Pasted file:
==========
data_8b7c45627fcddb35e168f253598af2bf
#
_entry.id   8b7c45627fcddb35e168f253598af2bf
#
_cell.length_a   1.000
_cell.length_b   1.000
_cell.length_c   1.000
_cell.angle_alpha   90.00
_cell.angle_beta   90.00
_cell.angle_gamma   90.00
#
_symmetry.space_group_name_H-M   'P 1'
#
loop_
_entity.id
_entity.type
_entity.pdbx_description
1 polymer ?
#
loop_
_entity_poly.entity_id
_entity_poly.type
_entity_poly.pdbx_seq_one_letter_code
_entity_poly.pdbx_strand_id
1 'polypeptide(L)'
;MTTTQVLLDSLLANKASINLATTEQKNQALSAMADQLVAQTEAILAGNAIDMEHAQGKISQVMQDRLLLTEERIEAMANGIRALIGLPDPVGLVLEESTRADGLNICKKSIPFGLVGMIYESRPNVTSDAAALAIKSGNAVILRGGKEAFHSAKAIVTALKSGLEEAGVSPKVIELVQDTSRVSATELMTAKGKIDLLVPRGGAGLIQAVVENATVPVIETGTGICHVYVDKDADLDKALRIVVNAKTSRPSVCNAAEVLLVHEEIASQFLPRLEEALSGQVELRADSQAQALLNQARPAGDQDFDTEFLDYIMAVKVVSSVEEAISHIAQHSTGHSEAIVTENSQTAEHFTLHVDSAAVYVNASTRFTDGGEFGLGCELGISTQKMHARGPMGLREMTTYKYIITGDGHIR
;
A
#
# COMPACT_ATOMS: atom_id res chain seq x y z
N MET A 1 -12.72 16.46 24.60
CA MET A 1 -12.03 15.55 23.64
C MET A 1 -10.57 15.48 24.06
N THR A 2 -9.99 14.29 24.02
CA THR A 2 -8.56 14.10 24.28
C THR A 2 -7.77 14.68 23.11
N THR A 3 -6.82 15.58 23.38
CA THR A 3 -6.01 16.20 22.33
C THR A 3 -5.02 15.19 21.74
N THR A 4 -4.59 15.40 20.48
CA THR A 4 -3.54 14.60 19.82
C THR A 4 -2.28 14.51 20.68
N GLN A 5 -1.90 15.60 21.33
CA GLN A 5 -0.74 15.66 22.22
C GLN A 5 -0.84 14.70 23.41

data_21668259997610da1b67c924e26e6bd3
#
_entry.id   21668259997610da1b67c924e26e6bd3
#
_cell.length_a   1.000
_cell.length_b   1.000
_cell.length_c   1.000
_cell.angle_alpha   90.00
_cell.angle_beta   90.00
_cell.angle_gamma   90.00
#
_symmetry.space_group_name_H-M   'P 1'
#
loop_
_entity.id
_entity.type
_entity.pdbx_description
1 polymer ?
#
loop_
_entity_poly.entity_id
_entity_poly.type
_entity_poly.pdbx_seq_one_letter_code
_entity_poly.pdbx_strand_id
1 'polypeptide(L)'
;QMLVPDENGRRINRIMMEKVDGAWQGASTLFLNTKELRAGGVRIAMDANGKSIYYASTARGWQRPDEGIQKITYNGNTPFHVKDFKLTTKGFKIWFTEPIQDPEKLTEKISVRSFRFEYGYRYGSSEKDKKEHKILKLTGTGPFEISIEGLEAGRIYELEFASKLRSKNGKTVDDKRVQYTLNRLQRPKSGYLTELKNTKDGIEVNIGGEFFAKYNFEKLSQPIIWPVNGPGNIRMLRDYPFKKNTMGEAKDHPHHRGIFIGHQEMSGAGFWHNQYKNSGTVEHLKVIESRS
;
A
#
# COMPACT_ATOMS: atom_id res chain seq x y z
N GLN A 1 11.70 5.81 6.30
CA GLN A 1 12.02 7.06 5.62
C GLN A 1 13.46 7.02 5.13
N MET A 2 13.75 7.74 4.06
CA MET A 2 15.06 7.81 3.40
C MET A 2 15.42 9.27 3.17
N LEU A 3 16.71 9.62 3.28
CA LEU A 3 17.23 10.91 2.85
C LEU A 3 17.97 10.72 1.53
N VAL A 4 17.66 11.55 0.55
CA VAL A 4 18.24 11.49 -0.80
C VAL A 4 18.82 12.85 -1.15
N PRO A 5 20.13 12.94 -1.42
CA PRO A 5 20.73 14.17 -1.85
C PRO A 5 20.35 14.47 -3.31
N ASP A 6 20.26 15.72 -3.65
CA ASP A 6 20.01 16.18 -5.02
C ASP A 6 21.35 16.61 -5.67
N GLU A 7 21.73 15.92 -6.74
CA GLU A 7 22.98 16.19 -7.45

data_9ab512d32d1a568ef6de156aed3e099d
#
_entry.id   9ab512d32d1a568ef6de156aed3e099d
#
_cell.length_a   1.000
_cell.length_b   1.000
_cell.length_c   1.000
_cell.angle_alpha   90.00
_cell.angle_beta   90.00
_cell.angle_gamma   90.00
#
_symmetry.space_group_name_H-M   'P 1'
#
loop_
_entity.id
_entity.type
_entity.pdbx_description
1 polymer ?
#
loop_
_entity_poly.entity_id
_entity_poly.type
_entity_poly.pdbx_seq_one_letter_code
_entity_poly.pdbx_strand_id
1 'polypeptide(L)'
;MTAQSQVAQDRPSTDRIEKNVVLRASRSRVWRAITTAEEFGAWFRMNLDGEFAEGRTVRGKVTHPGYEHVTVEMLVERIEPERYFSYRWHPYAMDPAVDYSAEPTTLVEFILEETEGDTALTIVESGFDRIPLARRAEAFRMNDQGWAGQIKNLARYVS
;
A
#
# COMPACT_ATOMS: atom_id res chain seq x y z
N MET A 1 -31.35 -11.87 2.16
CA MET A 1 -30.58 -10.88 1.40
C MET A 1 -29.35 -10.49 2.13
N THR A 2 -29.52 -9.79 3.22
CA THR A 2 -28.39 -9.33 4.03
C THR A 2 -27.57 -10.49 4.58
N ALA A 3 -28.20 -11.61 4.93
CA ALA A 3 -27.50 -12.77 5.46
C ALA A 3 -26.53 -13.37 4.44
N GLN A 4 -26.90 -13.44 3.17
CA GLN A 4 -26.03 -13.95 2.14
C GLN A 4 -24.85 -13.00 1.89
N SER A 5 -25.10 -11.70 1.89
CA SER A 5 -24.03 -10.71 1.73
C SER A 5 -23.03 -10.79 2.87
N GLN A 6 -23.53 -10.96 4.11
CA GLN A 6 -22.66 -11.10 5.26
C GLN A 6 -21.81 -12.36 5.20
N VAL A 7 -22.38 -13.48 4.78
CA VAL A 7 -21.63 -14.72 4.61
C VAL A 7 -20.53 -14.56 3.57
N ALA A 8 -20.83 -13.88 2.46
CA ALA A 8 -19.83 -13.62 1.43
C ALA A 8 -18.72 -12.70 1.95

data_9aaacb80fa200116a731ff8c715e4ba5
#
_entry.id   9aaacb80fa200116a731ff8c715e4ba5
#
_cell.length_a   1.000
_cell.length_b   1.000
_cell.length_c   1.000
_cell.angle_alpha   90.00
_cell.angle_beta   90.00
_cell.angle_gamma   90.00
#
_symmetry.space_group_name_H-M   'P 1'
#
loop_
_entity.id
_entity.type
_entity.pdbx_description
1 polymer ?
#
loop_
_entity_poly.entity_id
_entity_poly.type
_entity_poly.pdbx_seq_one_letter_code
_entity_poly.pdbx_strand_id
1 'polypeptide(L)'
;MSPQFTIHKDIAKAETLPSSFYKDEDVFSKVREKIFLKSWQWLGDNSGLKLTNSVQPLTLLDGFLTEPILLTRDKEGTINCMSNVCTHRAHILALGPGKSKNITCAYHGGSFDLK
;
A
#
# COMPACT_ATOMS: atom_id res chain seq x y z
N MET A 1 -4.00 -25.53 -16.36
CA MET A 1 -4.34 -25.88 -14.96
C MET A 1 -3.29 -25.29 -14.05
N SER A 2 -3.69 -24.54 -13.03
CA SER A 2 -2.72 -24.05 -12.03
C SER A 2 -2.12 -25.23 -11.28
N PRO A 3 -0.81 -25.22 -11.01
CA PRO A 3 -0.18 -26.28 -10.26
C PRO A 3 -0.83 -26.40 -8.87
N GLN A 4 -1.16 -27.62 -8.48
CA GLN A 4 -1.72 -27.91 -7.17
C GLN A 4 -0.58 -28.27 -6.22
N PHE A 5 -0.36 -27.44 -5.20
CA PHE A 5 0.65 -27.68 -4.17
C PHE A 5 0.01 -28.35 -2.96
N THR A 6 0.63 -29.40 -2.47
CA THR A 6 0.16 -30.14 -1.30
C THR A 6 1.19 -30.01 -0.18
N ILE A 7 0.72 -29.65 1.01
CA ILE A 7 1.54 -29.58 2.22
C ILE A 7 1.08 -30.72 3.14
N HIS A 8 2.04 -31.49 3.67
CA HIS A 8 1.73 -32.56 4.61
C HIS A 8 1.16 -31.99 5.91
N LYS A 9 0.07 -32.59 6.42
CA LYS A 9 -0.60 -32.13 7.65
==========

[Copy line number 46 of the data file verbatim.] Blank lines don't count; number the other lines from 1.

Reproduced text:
data_21668259997610da1b67c924e26e6bd3